Code Review

Photo of Curtis Lusmore Curtis Lusmore

I’ve seen a lot of questions recently about code review, so I thought I would write about my experiences working across a few development teams. But first, it’s important to remember that code review is but one small part of a good development process. It’s hard to give advice in general about code review without considering the whole process.

For example, some people argue that code review is a waste of time because by the time you review code, it’s already too late to change the design. The author and reviewer will argue for a bit, but by the sunk-cost fallacy the author will only commit to minor changes and move on. Some complain that code review mostly devolves into petty bike-shedding over code style and formatting. Some complain that waiting for review becomes a huge bottleneck in the development process.

I joked a few weeks ago on Twitter about reviewing large PRs, but honestly if a pull request gets this large there isn’t really a feasible way to review it all. The choice is to ask the author to break it down into smaller changes, or let it through blindly.

It’s hard to address these points in isolation, because these issues aren’t caused by bad code review, they are caused by a break-down earlier in the development process. But enough of the complaints, let’s talk about what works. Or at least, what has worked for me in the past on my most productive teams. And let’s start by talking about the broader development process.

A good development process is one that allows the team to collaborate effectively to rapidly develop and deploy code into production, and that brings all developers on the team along for that journey.

Let’s start with “collaborate effectively”. Code review isn’t inherently collaborative—reviewing work after it’s already been done is hardly collaboration. In my best teams we would do a high-level design in sprint planning to get everybody on the same page. This has two main benefits: it moves the design discussion up-front before the work is done to minimise the amount of rework due to differences of opinion in design, and it lowers the friction to getting started on the work for those who need more guidance (juniors or people new to the project), as they won’t need to try to schedule more more meetings later in the week when they start the work.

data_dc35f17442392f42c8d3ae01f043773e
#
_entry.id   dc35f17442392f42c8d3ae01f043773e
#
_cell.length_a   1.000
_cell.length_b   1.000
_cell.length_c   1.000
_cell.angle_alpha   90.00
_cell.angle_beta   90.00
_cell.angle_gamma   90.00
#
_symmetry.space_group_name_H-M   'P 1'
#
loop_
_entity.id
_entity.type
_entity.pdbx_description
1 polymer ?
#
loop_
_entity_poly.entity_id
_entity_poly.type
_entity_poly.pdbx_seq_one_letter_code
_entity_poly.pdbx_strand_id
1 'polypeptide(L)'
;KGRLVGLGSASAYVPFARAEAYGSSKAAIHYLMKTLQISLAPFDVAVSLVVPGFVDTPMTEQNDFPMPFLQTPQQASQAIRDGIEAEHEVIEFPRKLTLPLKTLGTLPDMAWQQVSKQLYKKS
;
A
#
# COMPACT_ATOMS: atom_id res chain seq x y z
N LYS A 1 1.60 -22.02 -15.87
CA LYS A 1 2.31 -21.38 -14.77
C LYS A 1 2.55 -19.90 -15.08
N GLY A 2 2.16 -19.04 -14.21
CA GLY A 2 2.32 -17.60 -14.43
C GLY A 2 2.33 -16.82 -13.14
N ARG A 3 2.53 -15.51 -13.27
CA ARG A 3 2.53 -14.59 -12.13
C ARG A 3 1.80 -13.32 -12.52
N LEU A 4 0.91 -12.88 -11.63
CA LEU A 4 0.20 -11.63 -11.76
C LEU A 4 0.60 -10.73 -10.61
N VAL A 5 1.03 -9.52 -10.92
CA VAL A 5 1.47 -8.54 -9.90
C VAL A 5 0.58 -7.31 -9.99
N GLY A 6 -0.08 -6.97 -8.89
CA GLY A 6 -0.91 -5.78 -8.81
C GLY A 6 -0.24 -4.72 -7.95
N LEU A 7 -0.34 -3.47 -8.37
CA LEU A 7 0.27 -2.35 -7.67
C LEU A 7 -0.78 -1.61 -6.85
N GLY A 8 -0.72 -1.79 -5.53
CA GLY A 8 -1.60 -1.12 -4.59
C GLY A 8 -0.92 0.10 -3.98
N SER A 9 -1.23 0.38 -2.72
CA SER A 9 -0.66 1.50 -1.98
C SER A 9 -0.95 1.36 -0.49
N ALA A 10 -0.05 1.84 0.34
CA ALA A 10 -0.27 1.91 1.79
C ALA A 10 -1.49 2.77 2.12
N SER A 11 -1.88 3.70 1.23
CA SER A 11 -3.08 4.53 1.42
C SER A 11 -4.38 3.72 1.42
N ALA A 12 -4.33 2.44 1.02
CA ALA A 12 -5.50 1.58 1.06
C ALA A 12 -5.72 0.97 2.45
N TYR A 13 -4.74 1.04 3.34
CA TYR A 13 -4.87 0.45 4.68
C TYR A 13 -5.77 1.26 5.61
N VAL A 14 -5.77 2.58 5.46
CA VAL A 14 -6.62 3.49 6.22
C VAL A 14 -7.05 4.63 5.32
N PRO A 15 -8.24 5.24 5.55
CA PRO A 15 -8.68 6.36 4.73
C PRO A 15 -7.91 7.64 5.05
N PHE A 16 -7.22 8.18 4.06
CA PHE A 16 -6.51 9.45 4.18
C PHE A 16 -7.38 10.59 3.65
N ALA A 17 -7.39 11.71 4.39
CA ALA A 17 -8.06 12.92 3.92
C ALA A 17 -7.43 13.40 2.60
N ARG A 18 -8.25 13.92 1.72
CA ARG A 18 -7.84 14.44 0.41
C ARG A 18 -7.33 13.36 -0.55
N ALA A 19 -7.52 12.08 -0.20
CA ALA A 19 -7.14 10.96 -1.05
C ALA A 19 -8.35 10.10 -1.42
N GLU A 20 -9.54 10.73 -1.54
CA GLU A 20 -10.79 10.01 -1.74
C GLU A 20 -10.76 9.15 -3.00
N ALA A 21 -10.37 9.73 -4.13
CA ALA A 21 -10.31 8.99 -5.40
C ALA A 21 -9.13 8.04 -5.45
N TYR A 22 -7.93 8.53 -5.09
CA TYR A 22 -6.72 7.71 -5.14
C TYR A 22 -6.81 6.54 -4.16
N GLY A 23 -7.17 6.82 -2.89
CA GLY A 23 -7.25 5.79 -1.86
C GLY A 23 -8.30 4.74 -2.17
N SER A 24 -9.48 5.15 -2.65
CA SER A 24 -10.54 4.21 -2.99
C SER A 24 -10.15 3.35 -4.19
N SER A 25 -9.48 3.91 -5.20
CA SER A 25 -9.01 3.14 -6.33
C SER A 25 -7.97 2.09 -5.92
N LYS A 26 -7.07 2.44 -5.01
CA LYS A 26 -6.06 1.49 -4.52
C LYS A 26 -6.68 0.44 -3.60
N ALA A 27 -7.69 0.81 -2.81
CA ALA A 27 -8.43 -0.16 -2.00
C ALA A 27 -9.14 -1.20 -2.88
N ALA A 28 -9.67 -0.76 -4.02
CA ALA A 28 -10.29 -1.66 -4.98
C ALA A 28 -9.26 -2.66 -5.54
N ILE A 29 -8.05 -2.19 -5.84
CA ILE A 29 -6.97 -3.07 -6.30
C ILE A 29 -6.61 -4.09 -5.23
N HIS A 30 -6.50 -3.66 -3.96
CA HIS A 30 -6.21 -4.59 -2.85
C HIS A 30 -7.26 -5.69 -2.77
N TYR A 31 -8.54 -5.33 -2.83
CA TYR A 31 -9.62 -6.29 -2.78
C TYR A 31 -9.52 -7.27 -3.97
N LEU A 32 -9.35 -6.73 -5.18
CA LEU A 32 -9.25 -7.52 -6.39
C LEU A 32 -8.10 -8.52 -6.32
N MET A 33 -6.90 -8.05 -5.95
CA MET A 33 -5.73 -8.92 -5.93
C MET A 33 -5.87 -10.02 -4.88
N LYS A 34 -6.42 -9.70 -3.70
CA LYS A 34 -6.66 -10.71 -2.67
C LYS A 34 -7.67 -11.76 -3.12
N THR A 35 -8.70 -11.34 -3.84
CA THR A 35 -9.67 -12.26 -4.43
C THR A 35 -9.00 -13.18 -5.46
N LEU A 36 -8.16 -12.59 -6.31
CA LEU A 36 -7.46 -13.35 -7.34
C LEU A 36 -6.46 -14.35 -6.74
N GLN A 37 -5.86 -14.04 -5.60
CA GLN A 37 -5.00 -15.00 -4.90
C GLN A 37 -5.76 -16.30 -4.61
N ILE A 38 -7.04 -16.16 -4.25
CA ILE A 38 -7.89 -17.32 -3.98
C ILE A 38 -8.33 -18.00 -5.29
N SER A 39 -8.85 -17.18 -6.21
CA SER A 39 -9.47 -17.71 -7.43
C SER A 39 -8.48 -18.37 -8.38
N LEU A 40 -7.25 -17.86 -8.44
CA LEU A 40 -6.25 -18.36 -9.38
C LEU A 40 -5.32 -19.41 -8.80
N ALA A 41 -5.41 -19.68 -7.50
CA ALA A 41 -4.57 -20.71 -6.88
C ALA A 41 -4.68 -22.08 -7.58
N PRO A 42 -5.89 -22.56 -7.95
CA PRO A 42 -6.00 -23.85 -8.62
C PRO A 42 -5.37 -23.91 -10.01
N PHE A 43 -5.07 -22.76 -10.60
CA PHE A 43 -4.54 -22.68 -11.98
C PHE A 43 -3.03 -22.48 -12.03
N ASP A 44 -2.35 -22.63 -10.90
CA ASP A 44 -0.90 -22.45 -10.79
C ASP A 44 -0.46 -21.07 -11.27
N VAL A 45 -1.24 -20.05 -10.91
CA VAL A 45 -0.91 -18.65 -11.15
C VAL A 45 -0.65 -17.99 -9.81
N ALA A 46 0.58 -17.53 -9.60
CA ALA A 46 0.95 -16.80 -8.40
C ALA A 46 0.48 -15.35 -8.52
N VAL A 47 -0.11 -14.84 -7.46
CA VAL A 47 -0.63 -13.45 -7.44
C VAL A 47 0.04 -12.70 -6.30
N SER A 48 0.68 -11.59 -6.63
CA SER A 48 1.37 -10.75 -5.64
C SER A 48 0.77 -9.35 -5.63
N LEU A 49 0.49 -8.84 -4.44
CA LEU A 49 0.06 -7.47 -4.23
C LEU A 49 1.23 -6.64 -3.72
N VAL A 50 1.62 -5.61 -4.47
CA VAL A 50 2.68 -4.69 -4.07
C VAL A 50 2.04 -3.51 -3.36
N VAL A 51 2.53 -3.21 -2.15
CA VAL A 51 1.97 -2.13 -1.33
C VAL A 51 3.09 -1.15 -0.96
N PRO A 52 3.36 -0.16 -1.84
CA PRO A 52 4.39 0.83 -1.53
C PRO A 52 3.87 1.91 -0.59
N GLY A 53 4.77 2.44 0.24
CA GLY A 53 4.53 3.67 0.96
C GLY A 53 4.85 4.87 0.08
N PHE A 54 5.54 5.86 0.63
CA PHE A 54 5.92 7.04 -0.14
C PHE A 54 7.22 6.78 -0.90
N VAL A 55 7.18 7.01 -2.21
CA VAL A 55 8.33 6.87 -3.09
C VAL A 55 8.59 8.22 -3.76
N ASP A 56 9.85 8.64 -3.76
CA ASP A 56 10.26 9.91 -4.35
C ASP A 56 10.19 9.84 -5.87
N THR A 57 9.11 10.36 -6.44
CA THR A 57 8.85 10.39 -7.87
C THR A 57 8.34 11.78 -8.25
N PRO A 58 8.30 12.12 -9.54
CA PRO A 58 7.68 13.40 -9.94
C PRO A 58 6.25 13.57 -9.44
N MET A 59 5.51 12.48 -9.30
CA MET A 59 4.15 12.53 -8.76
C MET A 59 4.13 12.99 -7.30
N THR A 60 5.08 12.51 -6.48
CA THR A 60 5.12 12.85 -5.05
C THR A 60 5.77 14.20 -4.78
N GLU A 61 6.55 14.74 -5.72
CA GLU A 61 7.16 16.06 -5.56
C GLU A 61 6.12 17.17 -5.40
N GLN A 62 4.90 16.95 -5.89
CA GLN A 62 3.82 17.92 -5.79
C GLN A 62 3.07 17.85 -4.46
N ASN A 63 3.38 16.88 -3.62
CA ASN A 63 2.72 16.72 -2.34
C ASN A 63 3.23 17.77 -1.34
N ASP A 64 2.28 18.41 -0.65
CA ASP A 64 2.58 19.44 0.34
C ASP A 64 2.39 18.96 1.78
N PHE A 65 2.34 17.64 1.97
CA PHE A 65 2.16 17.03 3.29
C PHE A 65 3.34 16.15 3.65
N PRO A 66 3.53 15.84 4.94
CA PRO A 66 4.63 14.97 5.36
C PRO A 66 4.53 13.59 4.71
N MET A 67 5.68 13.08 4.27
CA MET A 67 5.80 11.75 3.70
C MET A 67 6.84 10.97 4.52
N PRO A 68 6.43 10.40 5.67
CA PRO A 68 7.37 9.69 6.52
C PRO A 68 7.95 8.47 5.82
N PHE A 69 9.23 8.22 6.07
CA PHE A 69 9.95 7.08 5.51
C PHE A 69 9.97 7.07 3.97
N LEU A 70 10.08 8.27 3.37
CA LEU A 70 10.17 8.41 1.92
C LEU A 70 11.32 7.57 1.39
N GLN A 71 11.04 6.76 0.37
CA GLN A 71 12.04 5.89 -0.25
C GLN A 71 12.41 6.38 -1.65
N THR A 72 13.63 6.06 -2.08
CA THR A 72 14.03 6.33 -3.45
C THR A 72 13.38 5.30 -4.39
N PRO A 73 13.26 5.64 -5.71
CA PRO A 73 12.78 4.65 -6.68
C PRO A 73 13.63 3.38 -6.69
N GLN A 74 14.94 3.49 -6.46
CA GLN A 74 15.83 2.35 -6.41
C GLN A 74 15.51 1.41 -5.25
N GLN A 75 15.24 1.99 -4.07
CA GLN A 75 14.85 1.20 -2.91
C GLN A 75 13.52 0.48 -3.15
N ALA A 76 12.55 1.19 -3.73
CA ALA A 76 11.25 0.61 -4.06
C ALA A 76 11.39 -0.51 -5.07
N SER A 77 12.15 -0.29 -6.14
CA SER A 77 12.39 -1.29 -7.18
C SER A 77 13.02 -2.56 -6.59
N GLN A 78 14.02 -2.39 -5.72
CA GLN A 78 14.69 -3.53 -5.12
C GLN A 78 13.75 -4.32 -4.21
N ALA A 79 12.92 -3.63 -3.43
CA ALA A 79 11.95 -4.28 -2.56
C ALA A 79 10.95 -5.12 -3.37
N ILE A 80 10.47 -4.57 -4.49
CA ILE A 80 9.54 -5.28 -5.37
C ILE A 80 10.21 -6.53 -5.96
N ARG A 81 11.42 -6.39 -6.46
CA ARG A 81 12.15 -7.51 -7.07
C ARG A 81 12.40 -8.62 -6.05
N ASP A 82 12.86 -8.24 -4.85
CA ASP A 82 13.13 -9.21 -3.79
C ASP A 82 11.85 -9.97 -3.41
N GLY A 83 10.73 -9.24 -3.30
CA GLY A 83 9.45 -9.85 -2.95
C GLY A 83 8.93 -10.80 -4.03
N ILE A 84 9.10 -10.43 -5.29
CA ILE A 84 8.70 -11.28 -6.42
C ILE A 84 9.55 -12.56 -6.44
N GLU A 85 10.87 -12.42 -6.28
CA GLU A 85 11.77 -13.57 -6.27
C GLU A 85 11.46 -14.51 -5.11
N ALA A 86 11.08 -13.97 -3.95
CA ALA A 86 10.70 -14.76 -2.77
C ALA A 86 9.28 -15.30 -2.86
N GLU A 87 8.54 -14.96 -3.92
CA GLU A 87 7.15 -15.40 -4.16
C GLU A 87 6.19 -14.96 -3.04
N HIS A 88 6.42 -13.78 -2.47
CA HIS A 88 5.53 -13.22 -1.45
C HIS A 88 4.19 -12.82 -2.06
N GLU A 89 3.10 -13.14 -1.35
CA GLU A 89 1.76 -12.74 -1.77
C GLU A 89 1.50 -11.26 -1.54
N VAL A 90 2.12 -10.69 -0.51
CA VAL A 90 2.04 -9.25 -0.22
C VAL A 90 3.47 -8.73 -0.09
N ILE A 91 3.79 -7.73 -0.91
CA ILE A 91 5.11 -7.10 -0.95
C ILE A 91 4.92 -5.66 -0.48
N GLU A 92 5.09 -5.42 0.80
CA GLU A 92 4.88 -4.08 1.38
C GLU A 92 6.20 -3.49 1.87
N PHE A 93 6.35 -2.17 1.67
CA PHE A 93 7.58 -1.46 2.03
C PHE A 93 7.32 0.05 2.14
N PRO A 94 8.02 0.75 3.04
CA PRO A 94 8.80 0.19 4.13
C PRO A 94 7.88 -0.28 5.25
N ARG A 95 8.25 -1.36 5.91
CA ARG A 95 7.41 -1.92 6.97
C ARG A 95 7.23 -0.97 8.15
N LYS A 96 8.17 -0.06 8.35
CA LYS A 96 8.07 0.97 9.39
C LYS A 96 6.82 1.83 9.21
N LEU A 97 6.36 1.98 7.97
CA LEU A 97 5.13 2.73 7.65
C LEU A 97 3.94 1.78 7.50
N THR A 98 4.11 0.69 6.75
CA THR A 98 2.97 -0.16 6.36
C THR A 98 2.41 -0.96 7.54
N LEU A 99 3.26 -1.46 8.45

Another trick we use is to submit what we call “skeleton PRs”, where we add only the interfaces, or an API with placeholder/hard-coded implementation, so that the design/shape of the code can be reviewed before the real implementation work begins. If you have front-end and back-end specialists, this is a good way to coordinate between the two on what will work best for everybody. Writing "skeleton" code should be trivial enough that anybody on the project can contribute, regardless of their speciality.

We also make good use of “draft PRs”, where we submit changes as early as possible and the author actively asks for feedback on specific parts (especially any changes to the design laid out in skeleton PR). This creates a feedback loop, rather than just feedback. Once the implementation is finished, the author will clean up their commit history and then "publish" the draft, letting reviewers know to give it another look so that it can be merged.

“That sounds like a lot of PRs, doesn’t that slow you down?” I hear you ask. That brings us to our next point, “rapidly”. There’s nothing more frustrating than being blocked waiting for code review, I’ll grant you that.

The trick to getting speedy code reviews is to make the job of the reviewer as easy as possible. If I see a pull request with dozens or hundreds of files, I’m gonna put it off unless I know it’s an urgent urgent blocker. The use of skeleton and draft/implementation PRs helps this, by making most PRs either a design review (for skeleton PRs) or a bug check review (for implementation PRs).

It’s important also to keep the PRs as small as possible, and to make good use of a clean Git history and meaningful commit messages to make reviewing the code a pleasant experience. Thankfully my teammates are skilled with Git and use interactive rebase liberally to tidy up their PRs (especially draft PRs, which usually start off a mess) into a few atomic commits with clear messages explaining why the code is necessary and how it contributes to the PR, letting me review PRs one commit at a time.

And this leads smoothly into third point, “brings the team along for the journey”. A good PR is educational for everybody involved. The author gets feedback from the reviewer, and the reviewer learns from the approach of the author. But the reviewer should also learn more about the problems that the PR is attempting to solve by the description of the PR and the commit messages. This gives the reviewer a better understanding not just of the code, but of the product/service itself.

I leave you with a few of my favourite videos related to code review. A Branch in Time by Tekin Süleyman is a great talk about how to craft your Git history into something that’s easy for your collaborators to understand. Beyond PEP8 by Raymond Hettinger is a great talk about how to write code that is easy to review, without getting distracted by petty issues. And finally, Constructive Code Review by Erik Rose is a great talk about good code review etiquette.